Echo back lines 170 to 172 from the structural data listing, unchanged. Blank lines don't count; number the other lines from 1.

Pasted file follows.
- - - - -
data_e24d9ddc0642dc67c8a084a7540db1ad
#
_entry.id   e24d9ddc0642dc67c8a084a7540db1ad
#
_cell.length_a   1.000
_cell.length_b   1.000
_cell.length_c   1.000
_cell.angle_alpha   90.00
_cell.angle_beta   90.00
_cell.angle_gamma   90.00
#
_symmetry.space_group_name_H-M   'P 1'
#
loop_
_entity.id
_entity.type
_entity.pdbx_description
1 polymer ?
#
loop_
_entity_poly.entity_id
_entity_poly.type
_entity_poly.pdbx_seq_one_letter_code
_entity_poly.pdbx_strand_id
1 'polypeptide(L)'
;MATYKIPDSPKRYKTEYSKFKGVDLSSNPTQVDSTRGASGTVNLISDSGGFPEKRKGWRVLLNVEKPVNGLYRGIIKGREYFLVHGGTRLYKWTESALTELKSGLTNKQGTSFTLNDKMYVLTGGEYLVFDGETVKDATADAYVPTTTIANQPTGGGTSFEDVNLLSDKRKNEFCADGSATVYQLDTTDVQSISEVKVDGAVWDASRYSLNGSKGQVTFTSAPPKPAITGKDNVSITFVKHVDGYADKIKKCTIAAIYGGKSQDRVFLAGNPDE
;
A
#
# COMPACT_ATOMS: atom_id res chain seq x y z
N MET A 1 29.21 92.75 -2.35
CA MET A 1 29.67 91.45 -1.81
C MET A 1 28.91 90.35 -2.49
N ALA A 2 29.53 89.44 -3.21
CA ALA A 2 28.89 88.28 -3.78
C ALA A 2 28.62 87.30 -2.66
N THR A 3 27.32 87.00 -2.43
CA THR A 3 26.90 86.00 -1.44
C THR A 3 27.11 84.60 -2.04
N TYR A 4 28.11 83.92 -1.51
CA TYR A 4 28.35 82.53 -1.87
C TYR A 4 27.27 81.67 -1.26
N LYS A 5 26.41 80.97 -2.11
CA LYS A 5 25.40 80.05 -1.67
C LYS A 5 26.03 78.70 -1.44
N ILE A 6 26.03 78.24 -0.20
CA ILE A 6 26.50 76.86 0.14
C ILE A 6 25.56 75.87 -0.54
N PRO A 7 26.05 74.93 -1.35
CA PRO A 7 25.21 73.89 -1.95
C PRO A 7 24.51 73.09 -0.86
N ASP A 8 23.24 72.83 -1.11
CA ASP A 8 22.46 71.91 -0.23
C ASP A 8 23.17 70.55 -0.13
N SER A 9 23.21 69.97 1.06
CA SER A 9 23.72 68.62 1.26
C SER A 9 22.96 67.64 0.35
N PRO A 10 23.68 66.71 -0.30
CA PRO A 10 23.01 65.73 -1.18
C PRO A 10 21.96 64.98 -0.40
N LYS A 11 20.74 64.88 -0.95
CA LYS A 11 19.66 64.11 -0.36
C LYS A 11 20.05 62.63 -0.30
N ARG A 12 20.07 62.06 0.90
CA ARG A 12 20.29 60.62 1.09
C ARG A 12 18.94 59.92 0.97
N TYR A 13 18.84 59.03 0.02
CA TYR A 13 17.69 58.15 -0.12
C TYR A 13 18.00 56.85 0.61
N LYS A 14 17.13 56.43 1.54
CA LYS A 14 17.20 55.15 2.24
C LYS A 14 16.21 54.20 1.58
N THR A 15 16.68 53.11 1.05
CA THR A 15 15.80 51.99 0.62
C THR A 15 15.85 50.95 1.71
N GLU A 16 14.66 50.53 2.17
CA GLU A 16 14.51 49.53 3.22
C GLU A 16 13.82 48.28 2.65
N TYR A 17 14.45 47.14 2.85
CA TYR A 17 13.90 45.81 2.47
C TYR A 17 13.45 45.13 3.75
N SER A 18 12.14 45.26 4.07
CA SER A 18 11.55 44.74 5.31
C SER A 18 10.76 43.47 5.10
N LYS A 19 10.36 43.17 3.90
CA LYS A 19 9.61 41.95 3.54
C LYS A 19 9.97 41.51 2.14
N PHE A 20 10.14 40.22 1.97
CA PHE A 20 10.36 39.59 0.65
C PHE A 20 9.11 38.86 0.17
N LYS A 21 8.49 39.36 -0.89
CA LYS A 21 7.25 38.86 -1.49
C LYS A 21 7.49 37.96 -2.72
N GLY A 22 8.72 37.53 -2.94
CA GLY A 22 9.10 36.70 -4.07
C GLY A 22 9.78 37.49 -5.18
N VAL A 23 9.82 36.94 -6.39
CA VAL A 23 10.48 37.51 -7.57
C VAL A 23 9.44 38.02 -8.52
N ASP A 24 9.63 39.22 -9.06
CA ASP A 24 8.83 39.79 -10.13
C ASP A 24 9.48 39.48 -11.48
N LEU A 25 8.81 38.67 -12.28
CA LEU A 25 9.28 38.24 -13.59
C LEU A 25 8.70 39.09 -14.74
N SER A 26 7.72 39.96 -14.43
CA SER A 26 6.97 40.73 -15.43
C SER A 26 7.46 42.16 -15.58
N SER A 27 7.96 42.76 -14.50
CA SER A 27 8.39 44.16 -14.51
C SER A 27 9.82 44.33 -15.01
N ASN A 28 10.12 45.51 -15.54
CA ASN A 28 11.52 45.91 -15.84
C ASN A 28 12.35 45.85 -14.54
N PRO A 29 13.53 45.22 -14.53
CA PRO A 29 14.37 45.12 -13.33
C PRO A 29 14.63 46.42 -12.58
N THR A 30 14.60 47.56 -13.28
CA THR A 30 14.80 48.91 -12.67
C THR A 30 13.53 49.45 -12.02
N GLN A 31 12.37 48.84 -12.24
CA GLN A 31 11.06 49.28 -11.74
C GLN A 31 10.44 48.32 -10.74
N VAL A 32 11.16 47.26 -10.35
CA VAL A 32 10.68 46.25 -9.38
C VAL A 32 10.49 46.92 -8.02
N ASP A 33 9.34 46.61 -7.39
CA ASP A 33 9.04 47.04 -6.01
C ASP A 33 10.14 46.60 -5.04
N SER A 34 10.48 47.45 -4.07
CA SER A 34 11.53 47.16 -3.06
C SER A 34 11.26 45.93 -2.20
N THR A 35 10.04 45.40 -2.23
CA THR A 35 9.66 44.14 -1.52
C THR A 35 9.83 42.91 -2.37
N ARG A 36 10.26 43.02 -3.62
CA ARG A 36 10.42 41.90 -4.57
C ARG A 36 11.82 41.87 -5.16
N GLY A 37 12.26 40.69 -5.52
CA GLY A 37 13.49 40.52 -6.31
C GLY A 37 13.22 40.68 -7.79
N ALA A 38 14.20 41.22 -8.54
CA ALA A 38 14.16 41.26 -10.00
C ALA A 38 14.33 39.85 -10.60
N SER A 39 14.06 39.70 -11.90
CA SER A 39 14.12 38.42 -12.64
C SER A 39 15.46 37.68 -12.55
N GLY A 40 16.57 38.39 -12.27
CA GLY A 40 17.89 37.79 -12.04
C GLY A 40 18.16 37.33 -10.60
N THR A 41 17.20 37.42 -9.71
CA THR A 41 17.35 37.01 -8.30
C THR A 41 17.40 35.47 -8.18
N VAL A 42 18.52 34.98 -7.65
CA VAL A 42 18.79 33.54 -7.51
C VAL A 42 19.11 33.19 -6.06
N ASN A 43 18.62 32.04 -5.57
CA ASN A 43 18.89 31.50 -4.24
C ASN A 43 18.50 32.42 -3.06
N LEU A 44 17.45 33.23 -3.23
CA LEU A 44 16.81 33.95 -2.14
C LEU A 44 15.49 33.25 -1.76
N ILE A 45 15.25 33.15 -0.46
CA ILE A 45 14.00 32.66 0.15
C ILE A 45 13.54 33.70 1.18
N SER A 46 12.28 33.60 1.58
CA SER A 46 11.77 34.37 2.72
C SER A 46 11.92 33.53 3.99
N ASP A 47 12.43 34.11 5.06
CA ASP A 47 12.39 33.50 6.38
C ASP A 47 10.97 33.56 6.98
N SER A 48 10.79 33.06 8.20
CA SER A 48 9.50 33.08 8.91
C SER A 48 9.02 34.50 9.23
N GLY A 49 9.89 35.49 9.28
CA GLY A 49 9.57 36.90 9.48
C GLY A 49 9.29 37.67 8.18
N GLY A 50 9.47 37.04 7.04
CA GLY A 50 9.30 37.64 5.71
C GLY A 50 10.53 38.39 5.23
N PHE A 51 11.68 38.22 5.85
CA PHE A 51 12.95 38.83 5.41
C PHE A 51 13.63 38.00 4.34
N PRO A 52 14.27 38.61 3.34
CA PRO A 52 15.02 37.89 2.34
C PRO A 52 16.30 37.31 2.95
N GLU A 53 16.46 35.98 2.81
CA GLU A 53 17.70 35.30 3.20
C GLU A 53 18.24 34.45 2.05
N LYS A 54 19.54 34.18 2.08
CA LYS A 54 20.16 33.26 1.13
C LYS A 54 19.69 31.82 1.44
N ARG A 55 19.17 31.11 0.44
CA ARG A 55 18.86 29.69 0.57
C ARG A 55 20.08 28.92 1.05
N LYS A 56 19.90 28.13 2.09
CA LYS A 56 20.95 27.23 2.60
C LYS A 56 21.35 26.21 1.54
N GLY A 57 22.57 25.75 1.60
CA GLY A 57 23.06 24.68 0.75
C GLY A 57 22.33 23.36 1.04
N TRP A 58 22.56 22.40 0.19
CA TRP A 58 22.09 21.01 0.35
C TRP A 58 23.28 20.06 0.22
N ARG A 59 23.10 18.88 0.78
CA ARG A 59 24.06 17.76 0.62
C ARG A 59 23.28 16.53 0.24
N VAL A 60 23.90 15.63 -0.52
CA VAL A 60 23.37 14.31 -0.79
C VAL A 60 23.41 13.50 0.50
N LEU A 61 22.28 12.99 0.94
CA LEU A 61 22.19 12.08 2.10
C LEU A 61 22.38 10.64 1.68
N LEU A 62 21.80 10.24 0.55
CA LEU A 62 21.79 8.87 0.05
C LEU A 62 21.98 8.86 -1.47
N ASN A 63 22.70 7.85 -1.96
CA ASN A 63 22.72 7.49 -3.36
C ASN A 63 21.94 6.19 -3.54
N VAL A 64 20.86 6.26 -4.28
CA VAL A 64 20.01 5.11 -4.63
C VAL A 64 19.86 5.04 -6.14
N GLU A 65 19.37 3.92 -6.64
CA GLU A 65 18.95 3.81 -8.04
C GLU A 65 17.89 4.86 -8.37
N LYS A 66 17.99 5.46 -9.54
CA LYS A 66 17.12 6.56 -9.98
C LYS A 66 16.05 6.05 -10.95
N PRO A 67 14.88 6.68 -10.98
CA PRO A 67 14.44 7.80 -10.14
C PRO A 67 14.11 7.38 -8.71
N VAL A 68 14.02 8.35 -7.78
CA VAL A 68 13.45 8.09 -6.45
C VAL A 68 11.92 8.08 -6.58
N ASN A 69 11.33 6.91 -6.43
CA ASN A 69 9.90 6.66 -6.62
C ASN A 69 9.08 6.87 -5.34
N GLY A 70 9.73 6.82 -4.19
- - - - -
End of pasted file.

CA ASP A 47 12.39 33.50 6.38
C ASP A 47 10.97 33.56 6.98
N SER A 48 10.79 33.06 8.20